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The GB non-native species secretariat is calling for people to look out for a potential invasive non-native hornet known as the Asian Hornet (Vespa velutina). There have been thirteen confirmed sightings and six nests destroyed in England since 2016, with nine sightings occurring in 2018 (last sighting on 14th Oct 2018). Asian hornets have the potential to pose a threat to wild bees and domestic honeybees if they become established. The GB non-native species secretariat are therefore keen to receive reports of any sightings to prevent the establishment of this non-native species.
A new study shows that pollinator populations in cities can thrive in the vicinity of allotments and gardens despite cities being perceived as having lower biodiversity levels compared to the countryside. Although many people think of brambles, dandelions, ox-eye daisies, creeping thistle and buttercups as weeds, the areas containing these plants had higher pollinator numbers and increased diversity.
This species was found in Britain in 2016, 2017 and recently an over-wintered queen was found in Lancashire in 2018. Asian hornets have the potential to pose a threat to bees if they become established. Read More
This month’s blog comes from two of the Bumblebee Conservation Trust’s enthusiastic and much appreciated BeeWalkers and volunteers, Margaret and Lily Alston.
As volunteers for the Bumblebee Conservation Trust, this will be the third year we have taken part in their BeeWalk monitoring scheme.
At least once a month, we equip ourselves with recording sheet, magnifying glass, comfy clothes and of course a picnic lunch, then set off on our ‘walk’. This ‘walk’ is called a ‘transect’ which is a route through the Rock Garden, starting at Bridge Street, going through the top part of the garden, on to the Nature Reserve, then back along the front of the garden, ending back where we started. It is important, as this is a scientific study, to always walk exactly the same route! We also try to go on a sunny and relatively calm day….ideal conditions for our bumblebee friends! Read More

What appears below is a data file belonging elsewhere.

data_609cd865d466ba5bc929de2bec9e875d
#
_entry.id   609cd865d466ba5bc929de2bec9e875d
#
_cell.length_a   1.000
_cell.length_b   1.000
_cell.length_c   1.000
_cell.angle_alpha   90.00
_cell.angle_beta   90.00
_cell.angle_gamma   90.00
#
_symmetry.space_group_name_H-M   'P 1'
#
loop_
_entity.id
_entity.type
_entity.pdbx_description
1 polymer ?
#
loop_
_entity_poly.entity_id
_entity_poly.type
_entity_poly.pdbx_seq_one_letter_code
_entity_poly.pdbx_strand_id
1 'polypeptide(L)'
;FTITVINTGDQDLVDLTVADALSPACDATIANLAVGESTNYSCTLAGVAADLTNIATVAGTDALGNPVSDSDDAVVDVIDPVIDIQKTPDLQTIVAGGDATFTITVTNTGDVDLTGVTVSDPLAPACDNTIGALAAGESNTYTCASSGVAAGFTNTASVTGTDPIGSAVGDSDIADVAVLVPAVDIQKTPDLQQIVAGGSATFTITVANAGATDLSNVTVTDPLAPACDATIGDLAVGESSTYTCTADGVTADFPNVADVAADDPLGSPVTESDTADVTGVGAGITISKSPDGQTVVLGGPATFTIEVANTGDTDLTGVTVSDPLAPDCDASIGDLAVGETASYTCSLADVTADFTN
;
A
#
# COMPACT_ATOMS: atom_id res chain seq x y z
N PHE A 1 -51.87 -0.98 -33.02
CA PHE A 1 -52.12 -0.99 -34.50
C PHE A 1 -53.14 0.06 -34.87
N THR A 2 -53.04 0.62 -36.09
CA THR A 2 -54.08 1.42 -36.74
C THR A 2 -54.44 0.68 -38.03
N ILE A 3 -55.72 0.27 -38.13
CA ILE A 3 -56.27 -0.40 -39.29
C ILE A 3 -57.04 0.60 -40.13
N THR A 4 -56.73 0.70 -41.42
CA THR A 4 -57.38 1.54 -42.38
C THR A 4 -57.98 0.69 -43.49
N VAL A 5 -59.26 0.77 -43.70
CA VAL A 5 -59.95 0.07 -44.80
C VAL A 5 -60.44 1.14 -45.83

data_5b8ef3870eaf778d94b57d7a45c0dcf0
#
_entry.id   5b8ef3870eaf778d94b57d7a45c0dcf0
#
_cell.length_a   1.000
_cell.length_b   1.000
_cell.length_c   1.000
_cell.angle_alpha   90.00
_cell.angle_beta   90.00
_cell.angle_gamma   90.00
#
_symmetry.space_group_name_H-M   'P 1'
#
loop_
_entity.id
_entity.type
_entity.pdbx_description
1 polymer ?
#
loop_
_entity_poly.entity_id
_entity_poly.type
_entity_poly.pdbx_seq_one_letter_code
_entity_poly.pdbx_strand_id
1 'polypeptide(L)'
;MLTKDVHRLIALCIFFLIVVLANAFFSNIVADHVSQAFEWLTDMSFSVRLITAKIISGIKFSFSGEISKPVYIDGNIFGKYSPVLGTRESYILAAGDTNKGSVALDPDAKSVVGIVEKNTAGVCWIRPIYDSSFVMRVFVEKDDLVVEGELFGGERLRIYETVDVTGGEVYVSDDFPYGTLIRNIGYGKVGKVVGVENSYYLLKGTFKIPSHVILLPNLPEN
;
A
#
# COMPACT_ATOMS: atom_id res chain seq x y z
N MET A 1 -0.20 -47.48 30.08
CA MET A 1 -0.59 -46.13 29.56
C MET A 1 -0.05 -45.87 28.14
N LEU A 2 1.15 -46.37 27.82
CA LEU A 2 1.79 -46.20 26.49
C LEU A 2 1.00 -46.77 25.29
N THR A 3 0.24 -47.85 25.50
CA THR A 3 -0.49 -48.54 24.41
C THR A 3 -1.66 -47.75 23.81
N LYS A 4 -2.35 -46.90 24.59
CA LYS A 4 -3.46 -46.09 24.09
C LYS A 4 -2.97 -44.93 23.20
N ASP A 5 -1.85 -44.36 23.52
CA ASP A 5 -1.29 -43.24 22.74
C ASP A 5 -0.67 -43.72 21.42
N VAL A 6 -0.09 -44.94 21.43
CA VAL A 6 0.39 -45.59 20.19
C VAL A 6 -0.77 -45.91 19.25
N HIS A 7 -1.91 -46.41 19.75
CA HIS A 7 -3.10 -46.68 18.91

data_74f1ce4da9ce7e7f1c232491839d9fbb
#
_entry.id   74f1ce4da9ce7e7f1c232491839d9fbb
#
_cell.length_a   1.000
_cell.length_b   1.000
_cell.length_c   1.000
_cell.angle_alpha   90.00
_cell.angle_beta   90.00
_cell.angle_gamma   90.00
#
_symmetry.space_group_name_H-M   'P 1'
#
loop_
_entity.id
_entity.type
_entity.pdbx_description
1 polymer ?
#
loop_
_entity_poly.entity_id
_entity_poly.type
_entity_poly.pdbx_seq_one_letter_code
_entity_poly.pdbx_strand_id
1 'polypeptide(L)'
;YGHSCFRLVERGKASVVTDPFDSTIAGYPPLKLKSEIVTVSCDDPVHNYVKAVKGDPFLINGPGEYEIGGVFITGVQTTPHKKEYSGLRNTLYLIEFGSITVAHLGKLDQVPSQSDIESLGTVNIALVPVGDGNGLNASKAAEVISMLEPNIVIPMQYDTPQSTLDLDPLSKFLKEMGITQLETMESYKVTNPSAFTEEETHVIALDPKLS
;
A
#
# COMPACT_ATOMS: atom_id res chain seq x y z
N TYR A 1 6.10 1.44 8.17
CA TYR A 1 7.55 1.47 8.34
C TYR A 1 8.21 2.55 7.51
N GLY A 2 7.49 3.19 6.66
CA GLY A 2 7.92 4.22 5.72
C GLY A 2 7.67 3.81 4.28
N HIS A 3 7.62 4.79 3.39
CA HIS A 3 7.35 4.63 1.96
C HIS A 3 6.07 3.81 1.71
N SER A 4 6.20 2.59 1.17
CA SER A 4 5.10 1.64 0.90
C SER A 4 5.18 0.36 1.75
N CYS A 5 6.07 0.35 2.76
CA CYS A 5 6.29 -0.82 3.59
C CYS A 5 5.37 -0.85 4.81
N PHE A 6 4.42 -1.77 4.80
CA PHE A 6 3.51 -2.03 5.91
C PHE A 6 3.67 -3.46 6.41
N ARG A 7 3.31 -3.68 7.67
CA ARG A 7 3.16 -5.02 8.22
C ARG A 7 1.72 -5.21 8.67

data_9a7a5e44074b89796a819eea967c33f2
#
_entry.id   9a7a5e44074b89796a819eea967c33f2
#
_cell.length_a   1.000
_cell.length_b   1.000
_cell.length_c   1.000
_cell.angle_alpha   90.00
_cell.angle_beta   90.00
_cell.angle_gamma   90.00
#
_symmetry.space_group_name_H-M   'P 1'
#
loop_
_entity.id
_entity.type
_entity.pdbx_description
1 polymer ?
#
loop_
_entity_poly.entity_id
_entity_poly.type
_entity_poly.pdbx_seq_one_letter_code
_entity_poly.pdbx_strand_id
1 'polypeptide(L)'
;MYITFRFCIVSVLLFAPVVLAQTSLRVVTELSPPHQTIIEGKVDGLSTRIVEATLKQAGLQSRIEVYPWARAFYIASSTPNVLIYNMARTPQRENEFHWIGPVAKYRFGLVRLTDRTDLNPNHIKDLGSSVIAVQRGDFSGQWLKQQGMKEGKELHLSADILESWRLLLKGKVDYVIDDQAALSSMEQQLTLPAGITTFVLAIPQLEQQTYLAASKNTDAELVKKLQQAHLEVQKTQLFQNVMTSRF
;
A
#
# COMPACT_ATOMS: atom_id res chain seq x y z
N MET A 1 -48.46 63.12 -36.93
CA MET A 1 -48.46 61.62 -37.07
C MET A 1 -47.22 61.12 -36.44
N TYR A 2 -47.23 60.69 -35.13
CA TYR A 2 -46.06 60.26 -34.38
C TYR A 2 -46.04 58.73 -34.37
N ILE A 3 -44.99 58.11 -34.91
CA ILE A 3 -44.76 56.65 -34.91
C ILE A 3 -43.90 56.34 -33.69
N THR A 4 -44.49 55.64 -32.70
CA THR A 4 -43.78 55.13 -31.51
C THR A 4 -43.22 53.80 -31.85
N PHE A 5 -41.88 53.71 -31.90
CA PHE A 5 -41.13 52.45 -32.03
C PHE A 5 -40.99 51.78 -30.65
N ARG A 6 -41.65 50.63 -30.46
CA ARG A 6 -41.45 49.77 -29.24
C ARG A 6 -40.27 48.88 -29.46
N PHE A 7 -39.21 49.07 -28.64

Most uses of neonicotinoid pesticides represent a risk to wild bees and honeybees, according to assessments published today by EFSA. The Authority has updated its risk assessments of three neonicotinoids – clothianidin, imidacloprid and thiamethoxam – that are currently subject to restrictions in the EU because of the threat they pose to bees.
In this blog post, the Trust’s new volunteering and conservation assistant, Jack Reid, explains the research project he undertook during his MSc thesis. Read More
The Bumblebee Conservation Trust welcomes DEFRA Secretary of State Michael Gove’s statement that the UK Government will support the European Commission’s proposal to both keep the current ban on the use of neonicotinoid pesticides on flowering crops, and to extend these restrictions to non-flowering crops, including after the UK’s exit from the EU. Read More
Researchers from the Centre for Ecology and Hydrology (CEH) have published the results of their long-awaited, pan-European field study examining how real-world exposure to neonicotinoid pesticides affects bees. This important experiment, conducted in the UK, Germany and Hungary, supports the results of earlier, smaller-scale experiments which found neonicotinoids to be harmful to bees, especially wild bees. The study found negative effects in domestic Honeybees (Apis mellifera) in the UK and Hungary, while the most damning effects were found in the reproductive capabilities of Buff-tail bumblebees (Bombus terrestris) and Red Mason bees (Osmia bicornis) across all three countries.
Bumblebee Conservation Trust member, Ken East from Edinburgh, has spotted a Hairy-footed flower bee (Anthophora plumipes) in his garden – the first sighting of this species in Scotland since 2013, and probably the most northerly record of this bee to date. Ken found the bee in his greenhouse before safely releasing her outside again, but not before taking a few photographs of his new visitor, of course.
UC Riverside-led research shows wild bees are harmed even when managed bees are disease-free.
RIVERSIDE, Calif. – For various reasons, wild pollinators are in decline across many parts of the world. To combat this, managed honey bees and bumblebees are frequently shipped in to provide valuable pollination services to crops. But does this practice pose any risk to the wild bees?
An entomologist at the University of California, Riverside has examined the evidence by analyzing the large body of research done in this area to come to the conclusion that managed bees are spreading diseases to wild bees.